[Python-Dev] Re: Decimal data type issues

Jewett, Jim J jim.jewett at eds.com
Fri Apr 16 13:05:20 EDT 2004

Paul Moore:
> Decimal(1.1, significant_digits=34) is unambiguous, 
> but confusing.

What would the preferred solution be?

Requiring the user to explicitly type zeros so as to 
have 34 digits?

Implicitly doing a Decimal(str(1.1)) and then adding
32 zeros to the internal representation?  (Note: in
at least my environment, str(1.1) = '1.1'; it is only
repr that adds the extra digits.)

Living with the fact that it will have some confusing
non-zero digits?

Facundo Batista:
> ... what is "exact conversion" to you:

>  1.1 -> "1.1"
>  1.1 -> "1.1000000000000001"
>  1.1 -> "1.100000000000000088817841970012523233890533447265625"

machine precision of floats, whatever that happens to be.  
That implementation-dependent part is one reason to use a
longer name, like exact_float.

But if I say 

  Decimal(1.1, precision=4)
  Decimal(1.1, positions=3)

Those are unambiguous.  If the context is 43, then later 
calculations will effectively fill in the extra digits;
I have just said to fill them in with zeros, rather than 
whatever the float approximations were.

Ka-Ping Yee:
>> I never mentioned positions, and i don't see any reason 
>> why it is necessary to isolate these two ways of specifying 
>> precision. 

Facundo Batista:
> Because they are two totally different concepts. And they're 
> not two ways of specifying precision.

Sure they are; the reason to specify positions is that the
underlying data wasn't really floating point -- it was an
integer which by convention is written in a larger unit.
Example with money:

	Assume meat is 0.987USD/pound.  There are three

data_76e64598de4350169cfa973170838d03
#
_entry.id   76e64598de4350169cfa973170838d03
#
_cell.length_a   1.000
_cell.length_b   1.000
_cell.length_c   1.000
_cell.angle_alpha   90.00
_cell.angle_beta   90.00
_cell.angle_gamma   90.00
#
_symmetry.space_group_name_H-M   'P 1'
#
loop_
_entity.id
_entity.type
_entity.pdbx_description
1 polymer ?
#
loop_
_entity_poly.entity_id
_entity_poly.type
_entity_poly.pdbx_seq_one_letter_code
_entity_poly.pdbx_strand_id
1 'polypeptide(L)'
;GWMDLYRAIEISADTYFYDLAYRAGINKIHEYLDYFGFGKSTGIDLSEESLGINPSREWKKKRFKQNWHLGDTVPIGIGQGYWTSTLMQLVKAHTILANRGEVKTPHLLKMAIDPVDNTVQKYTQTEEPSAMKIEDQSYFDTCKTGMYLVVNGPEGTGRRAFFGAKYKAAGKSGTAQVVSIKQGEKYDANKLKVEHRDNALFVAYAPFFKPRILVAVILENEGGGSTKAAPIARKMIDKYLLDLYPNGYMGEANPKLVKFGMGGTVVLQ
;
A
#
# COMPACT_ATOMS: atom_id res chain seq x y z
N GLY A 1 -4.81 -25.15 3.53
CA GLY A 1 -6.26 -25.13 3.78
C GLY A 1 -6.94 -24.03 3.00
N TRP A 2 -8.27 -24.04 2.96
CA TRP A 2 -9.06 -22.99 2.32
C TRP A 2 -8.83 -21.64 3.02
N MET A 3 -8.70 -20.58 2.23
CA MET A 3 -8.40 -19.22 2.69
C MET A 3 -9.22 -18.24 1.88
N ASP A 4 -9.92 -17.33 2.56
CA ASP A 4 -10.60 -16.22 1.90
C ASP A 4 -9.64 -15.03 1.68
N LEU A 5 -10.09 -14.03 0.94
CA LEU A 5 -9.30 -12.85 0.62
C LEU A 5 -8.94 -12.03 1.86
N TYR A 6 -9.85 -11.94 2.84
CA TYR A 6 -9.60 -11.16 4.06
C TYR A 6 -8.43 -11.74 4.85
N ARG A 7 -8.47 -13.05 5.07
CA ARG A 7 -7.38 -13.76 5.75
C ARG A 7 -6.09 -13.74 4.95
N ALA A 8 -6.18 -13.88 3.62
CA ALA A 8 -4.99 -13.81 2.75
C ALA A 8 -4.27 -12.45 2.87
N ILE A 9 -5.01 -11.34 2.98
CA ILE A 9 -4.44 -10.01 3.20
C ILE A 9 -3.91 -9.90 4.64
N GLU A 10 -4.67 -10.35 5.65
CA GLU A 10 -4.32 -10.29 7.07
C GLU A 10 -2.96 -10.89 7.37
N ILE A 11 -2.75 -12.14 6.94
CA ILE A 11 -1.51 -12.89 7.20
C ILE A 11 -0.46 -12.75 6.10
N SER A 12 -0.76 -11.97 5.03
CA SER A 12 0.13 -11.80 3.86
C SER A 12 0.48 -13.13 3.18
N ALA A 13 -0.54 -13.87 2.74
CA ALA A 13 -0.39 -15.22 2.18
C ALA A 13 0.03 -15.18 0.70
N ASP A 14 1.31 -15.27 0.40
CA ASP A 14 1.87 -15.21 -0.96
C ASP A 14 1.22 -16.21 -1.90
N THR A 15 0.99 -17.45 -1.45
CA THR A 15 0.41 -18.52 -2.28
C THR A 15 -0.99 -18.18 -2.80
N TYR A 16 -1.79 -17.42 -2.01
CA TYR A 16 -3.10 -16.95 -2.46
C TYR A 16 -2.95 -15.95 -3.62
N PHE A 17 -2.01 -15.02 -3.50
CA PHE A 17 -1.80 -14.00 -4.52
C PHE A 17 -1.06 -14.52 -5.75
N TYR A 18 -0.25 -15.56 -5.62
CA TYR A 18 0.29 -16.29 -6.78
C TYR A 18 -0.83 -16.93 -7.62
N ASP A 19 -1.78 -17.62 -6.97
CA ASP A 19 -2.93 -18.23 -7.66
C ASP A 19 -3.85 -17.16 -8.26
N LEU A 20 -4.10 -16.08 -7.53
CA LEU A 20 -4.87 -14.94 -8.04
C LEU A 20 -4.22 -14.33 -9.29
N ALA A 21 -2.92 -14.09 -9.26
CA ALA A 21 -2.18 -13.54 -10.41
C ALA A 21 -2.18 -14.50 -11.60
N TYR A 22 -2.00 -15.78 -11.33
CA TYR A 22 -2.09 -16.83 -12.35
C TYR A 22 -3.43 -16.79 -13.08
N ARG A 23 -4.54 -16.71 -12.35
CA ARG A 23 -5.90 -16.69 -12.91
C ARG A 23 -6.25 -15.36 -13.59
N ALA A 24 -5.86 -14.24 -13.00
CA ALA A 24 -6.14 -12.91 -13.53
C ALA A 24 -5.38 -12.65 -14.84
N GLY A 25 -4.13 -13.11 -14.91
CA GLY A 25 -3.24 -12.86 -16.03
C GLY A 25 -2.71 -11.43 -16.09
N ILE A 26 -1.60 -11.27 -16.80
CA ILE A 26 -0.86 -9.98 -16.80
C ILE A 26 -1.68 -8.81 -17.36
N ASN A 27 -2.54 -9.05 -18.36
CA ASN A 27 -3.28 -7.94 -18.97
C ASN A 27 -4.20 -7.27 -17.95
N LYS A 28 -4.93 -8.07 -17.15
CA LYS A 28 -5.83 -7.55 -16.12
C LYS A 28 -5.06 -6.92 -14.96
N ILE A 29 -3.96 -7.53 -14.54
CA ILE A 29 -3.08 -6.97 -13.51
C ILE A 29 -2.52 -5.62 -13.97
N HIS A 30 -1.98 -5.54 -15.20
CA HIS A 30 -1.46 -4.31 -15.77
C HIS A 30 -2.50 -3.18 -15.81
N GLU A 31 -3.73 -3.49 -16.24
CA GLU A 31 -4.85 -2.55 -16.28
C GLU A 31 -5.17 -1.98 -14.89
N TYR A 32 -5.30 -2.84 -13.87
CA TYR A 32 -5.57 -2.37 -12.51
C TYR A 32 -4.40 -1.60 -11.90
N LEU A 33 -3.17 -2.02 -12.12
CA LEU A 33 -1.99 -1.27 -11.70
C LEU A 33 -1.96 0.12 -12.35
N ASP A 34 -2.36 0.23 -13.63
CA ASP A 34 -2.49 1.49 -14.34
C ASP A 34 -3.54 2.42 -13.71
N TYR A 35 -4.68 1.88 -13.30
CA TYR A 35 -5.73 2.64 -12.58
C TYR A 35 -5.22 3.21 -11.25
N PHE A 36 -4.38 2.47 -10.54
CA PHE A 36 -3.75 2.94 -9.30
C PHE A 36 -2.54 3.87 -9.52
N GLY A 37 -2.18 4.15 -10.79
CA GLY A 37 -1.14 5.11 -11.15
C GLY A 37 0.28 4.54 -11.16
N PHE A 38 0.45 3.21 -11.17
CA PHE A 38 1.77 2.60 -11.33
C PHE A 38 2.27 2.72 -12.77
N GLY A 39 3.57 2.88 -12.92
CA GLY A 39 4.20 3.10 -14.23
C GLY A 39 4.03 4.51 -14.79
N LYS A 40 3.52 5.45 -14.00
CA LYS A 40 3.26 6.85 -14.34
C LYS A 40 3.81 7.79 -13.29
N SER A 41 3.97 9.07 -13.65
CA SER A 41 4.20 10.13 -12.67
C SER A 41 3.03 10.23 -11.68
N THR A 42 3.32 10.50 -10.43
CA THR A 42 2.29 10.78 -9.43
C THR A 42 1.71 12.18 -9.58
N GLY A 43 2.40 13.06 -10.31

price digits to multiply by the weight, but the
	final cost is rounded to an integer number of

	10 pounds cost 9.87, but
	1 pound costs 0.99

I don't want to say that my prices have three digits of 
precision, or I'll keep fractions of a penny.  I don't
want to say that they have only two, or I'll drop the
pennies on expensive items.  I want to say that the
precision varies depending on the actual price.

> What whould mean here "significant_digits=4"?

It means precision.  In many US classrooms, 
"precision" applies to the original measurement.  
Once you start doing calculations, it gets called 
"significant digits", as a reminder not to let your 
answer be more precise than your inputs.

Ka-Ping Yee:
>> Converting from float is not confusing when the 
>> precision is specified (either in terms of significant 
>> digits or decimal places).

> Don't confuse the terminology. Precision means only one
> thing, and it's specified in Cowlishaw work.

But for any *specific* value, specifying either the total 
number of valid digits (signficant figures, precision) 
or the number of fractional digits (position) is enough
to determine both.

> "number" can be string, int, etc., but NOT float.
> The issue with rounding at a defined position has 
> nothing to do with context.

I assume that a new Decimal would normally be created
with as much precision as the context would need for 
calculations.  By passing a context/precision/position,
the user is saying "yeah, but this measurement wasn't
that precise in the first place.  Use zeros for the
rest, no matter what this number claims."


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